Connections and Transactions

Serenity uses simple ADO.NET data access objects, like SqlConnection, DbCommand etc.

It provides some basic helpers to create a connection, add parameters, execute queries etc.

SqlConnections Class

[namespace: Serenity.Data, assembly: Serenity.Data]

This class contains static functions to create a connection, and control it in a database agnostic way.

SqlConnections.NewByKey method

public static IDbConnection NewByKey(string connectionKey)

Use this method to get a new IDbConnection for a connection string defined in application configuration file (e.g. app.config or web.config).

using (var connection = SqlConnections.NewByKey("Default")) 
    // ...

Try to always wrap connections in a using block...

This reads connection string with "Default" key from web.config, and creates a new connection using ProviderName information that is also specified in connection setting. For example, if ProviderName is "System.Data.SqlClient" this creates a new SqlConnection object.

You usually don't have to open connections explicitly as they are automatically opened when needed (as long as you use Serenity extensions).

SqlConnections.NewFor< TClass > method

If you don't want to memorize connection string keys, but instead reuse information on a row (in form of a ConnectionKey attribute), you may prefer this variant.

Looking on top of a Row class, you may spot ConnectionKey attribute generated by Sergen:

public sealed class CustomerRow : Row, IIdRow, INameRow

When you are going to query for customers, instead of hardcoding "Northwind", you may reuse this information from a CustomerRow:

using (var connection = SqlConnections.NewFor<CustomerRow>()) 
    return connection.List<CustomerRow>();

This corresponds to SqlConnections.NewByKey("Northwind").

Here we didn't have to open the connection, as List extension method opens it automatically.

The class used with this method doesn't have to be a Row, any class with a ConnectionKey attribute would work, even though it would be a row most of the time.

SqlConnections.New method

public static IDbConnection New(string connectionString, string providerName)

You may sometimes want to create a connection that doesn't exist in your configuration file.

using (var connection = SqlConnections.New(
    "Data Source=(localdb)\v11.0; Initial Catalog=Northwind; 
     Integrated Security=true", "System.Data.SqlClient")) 
    // ...

Here we have to specify connection string and the provider name like "System.Data.SqlClient".

You might be asking yourself "why this method instead of simply typing new SqlClient()?", see next topic for advantages of these.


All methods we saw so far returns an IDbConnection object. You'd expect it to be a SqlConnection, FirebirdConnection etc, but thats not exactly true.

The IDbConnection object you receive is a Serenity specific WrappedConnection object that actually contains an underlying SqlConnection or FirebirdConnection etc.

This helps Serenity provide some features like auto open, dialect support, default transactions, unit of work pattern, overriding connections for testability etc.

You may not notice these details while working with returned IDbConnection instances, they'll act just like the underlying connections, but you should prefer SqlConnections methods to create connections, otherwise you might lose some of these listed features.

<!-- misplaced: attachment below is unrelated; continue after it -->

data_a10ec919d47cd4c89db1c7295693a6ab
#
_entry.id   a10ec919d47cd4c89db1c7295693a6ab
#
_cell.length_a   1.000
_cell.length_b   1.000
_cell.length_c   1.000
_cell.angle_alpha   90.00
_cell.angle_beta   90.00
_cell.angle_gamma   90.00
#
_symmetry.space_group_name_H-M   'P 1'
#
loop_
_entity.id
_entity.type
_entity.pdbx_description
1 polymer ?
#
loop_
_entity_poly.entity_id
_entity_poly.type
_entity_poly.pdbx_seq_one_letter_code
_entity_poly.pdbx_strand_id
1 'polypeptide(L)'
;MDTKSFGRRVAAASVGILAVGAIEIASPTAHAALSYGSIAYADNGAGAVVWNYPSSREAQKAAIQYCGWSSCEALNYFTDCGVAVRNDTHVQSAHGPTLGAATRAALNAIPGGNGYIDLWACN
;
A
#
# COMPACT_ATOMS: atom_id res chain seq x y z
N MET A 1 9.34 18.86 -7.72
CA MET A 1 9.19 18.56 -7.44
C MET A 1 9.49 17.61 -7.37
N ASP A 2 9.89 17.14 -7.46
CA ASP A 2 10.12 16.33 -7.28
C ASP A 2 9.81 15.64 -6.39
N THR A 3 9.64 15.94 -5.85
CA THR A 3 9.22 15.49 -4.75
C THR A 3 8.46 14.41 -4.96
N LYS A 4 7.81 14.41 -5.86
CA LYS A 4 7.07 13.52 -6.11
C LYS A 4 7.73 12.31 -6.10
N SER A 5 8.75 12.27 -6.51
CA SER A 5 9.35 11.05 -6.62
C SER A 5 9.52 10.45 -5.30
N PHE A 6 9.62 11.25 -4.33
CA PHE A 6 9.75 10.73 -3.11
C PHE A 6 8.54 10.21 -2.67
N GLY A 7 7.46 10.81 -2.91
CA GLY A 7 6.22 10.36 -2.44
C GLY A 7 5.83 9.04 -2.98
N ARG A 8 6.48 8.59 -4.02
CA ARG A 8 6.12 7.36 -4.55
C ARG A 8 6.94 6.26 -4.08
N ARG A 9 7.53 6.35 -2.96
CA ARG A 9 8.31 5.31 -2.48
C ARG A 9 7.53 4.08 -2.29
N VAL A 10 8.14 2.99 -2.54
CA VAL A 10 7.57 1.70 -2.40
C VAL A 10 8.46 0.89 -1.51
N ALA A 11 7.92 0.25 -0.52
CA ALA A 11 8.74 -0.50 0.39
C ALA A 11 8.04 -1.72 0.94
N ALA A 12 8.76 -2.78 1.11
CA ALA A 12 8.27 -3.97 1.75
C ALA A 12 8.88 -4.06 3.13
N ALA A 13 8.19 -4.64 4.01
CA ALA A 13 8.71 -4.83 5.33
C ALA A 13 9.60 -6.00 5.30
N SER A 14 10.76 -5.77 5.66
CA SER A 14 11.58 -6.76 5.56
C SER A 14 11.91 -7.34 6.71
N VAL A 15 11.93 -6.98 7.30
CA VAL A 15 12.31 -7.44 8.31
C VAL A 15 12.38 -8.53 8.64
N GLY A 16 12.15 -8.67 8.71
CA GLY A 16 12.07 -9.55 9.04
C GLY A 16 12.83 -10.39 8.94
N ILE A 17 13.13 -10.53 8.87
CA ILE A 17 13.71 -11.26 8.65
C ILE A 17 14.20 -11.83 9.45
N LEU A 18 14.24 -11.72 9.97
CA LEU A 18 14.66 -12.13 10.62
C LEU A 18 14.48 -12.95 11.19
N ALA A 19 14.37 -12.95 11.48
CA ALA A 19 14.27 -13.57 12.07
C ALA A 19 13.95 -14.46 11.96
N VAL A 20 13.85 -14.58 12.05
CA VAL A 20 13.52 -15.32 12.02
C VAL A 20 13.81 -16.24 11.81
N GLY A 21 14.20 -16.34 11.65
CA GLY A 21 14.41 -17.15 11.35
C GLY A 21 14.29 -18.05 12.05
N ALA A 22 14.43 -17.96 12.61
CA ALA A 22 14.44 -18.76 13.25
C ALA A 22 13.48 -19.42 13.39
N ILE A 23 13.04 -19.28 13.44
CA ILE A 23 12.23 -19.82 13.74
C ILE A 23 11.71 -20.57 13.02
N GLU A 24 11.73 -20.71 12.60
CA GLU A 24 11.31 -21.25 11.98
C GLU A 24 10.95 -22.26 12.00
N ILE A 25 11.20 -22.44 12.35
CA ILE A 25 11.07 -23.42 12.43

UnitOfWork and IUnitOfWork

UnitOfWork is a simple object that just contains a transaction reference. It has two extra events that we can attach to OnCommit and OnRollback.

Let's say we are creating tasks, and some e-mails should be sent in case these tasks are saved to database succesfully.

If we hurry and send these e-mails before transaction is committed, we might end up with e-mails that are sent for non-existent tasks in case transaction fails. So we should only send e-mail if transaction is committed successfully, e.g. in OnCommit event.

You might say then Commit transaction first and send e-mails right after, but what if our Create Task service call is just a step of a larger operation, so we are not controlling the transaction and it should be committed after all steps are success.

Another scenario is about uploading files. This time we are updating some File entity, and let's say we replace an old file with uploaded new file. If we again hurry and delete old file before transaction outcome is clear, and transaction fails eventually, we'll end up with a file entity without an actual old file in disk. So, we should actually delete file and replace it with the new file in OnCommit event, and remove uploaded file in OnRollback event.

void SomeBatchOperation() 
    using (var connection = SqlConnections.NewByKey("Default")) 
    using (var uow = new UnitOfWork(connection))
        // here we are in a transaction context
        // create several tasks in transaction
        CreateATask(new TaskRow { ... });
        CreateATask(new TaskRow { ... });
        // commit the transaction
        // if any exception occurs here or at prior
        // lines transaction will rollback
        // and no e-mails will be sent

void CreateATask(IUnitOfWork uow, TaskRow task)
    // insert task using connection wrapped inside IUnitOfWork
    // this will automatically run in transaction context
    uow.OnCommit += () => {
       // send e-mail for this task now, this method will only
       // be called if transaction commits successfully
    uow.OnRollback += () => {
       // optional, do something else if it fails